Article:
Monday, September 28, 2009

Banned Books Week

The last week of September isn't just the last week of my 20's (it's okay, really) it is also Banned Books Week.

In high school I remember a few very loud parents flipping out about The Bean Trees. Frankly, as a freshman I thought the book was fantastic and not just because of the illicit mention of a penis. After the eighth grade reading list, I was just damn happy it wasn't another book about a boy and his dog - or a boy and his pig.

This year's most challenged books include:
And Tango Makes Three - Not gay penguins! I wonder if they reconsidered after it turned out the penguins were bisexual...

Gossip Girl series - Turns out it was books before it was a television show. I'm never one to accuse a book of what it's TV adaptation does, so I'll refrain from comment.

TTYL; TTFN; L8R, G8R series - I couldn't quite bring myself to read a book full of texting, but I betcha a whole bunch of teens love it. Also, it doesn't look like any books about teenage boys claiming their sexuality are the list...strange...

Uncle Bobby's Wedding - Oh noes! Its the gays again! Showing an example of a loving family to boot, how dare they? One librarian had a pretty awesome response.
Banned Books Week is sponsored by the American Library Association, the American Booksellers Foundation for Free Expression, the Association of American Publishers, the American Society of Journalists and Authors, and the National Association of College Stores. It is endorsed by the Center for the Book of the Library of Congress.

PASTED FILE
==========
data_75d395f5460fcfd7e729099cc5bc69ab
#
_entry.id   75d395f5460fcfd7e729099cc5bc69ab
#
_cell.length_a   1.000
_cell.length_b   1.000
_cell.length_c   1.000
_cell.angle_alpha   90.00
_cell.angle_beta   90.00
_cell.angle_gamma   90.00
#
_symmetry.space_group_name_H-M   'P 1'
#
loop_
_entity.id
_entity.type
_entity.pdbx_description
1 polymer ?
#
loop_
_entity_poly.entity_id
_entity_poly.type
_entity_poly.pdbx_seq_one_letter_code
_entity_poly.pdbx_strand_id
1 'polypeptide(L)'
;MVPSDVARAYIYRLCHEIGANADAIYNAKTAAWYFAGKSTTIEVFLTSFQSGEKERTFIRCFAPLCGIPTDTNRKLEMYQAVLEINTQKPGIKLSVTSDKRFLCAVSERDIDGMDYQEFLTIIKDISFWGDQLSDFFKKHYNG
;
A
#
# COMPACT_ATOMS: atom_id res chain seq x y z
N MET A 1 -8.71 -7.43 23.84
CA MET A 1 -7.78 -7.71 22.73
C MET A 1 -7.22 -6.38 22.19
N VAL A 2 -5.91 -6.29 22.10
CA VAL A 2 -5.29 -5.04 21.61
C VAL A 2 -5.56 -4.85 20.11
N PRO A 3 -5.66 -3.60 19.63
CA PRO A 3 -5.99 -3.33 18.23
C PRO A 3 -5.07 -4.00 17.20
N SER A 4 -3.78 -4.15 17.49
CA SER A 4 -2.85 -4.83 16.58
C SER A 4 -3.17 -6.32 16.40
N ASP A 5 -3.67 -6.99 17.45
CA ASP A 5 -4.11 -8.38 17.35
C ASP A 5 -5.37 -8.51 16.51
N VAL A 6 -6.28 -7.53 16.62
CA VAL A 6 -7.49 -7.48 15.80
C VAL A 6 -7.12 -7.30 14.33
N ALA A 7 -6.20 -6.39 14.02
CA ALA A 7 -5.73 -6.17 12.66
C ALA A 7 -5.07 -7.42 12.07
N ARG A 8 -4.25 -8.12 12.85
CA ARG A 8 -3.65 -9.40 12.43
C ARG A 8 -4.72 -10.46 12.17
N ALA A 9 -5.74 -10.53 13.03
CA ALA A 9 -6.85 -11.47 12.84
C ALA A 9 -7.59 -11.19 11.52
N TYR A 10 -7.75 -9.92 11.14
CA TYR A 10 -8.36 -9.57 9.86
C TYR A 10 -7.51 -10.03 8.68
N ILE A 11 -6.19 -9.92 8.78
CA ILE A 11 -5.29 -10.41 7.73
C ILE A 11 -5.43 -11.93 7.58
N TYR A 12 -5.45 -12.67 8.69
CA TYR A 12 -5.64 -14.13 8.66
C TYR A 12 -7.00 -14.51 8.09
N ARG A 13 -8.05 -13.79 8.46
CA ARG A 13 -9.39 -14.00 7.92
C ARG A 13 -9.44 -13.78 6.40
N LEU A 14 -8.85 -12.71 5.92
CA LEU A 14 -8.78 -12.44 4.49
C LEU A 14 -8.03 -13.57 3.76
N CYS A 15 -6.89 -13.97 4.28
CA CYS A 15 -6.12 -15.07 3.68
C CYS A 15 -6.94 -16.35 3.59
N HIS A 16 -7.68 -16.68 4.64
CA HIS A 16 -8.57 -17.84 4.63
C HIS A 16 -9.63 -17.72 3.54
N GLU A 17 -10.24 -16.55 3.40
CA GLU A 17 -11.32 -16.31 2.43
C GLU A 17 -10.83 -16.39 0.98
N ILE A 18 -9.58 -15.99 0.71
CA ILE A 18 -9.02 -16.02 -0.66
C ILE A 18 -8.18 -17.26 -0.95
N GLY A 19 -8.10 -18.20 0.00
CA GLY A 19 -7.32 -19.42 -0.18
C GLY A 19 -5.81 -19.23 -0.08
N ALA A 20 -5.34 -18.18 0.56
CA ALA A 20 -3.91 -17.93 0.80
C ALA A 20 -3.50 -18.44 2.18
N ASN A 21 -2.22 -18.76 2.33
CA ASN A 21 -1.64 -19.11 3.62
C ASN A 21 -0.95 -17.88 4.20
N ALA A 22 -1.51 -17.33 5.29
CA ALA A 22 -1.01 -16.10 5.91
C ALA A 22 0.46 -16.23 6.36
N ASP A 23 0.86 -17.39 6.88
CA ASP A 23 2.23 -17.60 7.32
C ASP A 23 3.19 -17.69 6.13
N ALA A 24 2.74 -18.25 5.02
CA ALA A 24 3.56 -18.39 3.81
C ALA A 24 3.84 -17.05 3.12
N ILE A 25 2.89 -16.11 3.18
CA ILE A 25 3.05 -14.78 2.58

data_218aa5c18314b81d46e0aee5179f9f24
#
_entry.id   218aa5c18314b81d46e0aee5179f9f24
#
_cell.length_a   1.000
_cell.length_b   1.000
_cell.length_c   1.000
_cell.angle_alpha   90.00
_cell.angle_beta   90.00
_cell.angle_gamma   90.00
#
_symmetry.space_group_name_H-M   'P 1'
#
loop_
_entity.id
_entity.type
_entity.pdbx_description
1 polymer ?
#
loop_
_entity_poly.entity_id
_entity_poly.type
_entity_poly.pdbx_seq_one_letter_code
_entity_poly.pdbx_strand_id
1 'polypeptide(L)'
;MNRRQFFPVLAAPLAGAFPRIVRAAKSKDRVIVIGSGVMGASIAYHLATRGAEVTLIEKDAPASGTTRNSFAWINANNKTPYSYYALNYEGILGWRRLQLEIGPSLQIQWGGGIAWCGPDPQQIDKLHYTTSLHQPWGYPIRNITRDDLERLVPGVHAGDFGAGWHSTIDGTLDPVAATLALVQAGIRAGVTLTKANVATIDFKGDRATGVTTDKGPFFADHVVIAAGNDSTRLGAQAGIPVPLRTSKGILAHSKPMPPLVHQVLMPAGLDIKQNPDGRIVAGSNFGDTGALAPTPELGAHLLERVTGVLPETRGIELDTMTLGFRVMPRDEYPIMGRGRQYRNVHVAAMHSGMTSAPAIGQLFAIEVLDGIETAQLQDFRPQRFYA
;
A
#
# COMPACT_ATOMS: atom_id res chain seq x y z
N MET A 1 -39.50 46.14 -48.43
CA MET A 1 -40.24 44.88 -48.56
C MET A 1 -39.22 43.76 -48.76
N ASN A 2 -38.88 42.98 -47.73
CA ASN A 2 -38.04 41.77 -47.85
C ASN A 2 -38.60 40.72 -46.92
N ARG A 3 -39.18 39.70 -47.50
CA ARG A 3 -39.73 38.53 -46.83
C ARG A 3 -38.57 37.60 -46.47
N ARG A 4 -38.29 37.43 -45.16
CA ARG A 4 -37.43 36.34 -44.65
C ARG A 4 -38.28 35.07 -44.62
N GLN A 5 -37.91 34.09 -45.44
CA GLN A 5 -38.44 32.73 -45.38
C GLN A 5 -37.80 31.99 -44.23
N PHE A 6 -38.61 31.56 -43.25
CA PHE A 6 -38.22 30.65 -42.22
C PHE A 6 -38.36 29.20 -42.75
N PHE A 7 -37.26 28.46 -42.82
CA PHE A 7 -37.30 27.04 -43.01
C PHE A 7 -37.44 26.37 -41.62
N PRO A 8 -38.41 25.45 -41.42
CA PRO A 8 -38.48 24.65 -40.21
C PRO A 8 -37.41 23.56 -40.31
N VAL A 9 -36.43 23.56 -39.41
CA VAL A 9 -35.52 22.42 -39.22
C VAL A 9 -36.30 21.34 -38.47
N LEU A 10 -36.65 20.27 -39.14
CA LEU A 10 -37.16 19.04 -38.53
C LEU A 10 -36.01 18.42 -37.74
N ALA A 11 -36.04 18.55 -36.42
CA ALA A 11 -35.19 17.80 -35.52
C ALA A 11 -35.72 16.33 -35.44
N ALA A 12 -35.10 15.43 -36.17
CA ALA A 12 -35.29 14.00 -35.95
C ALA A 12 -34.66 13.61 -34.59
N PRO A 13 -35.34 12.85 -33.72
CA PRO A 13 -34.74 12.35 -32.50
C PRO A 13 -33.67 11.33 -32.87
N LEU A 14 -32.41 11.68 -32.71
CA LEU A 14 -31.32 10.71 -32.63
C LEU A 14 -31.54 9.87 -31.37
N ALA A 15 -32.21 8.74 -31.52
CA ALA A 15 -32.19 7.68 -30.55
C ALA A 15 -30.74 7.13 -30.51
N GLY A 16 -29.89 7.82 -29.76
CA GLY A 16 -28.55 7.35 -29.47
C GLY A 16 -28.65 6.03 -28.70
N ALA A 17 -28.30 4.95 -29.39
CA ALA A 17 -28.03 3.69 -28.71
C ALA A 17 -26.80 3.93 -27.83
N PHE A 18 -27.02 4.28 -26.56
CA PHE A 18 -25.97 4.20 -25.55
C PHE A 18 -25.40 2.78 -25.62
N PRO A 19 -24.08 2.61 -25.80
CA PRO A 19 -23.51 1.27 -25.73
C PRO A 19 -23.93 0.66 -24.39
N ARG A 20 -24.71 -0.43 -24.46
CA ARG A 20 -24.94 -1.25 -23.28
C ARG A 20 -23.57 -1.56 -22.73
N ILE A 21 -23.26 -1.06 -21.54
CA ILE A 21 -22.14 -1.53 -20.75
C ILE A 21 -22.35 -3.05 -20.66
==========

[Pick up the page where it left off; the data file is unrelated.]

There is a list of ways that you and your local library or book store can support Banned Books Week. One of them is to "include a Banned Books Week feature in your organization's newsletter or on your blog." Since I am a nerd and always do what (radical) librarians tell me to do...done!

They have also put together a map of all of the known challenges across the country, including one just through the tunnel in Concord, California:
"Lois Lowry's The Giver was challenged by two parents at the Mount Diablo School District who objected to its descriptions of adolescent pill use, suicide and lethal injections given to babies and the elderly."
Here's a thought: how about you read the book. Not only is The Giver an all around amazing book, it is a dystopian novel. For those of you who don't like readin' stuff that means it takes place in a time period that is nor our own and is the opposite of a utopia. In other words, it is saying that those things that you are so ignorantly railing against are bad! Then again, I also wrote a graduate school paper on the entire series (yes, Lowry wrote two more recently) about how the book is also against anti-intellectualism and a lack of analytical curiosity and supports adolescent individualism and agency, but we wouldn't want you kids getting any ideas, would we?

I doubt that any the same folks that asked for these books to be pulled have asked the same of the text books that have been proven to have inaccurate information. Yeah...nope.

View Book Bans and Challenges, 2007-2009 in a larger map

Thanks to Sociological Images for the heads up.

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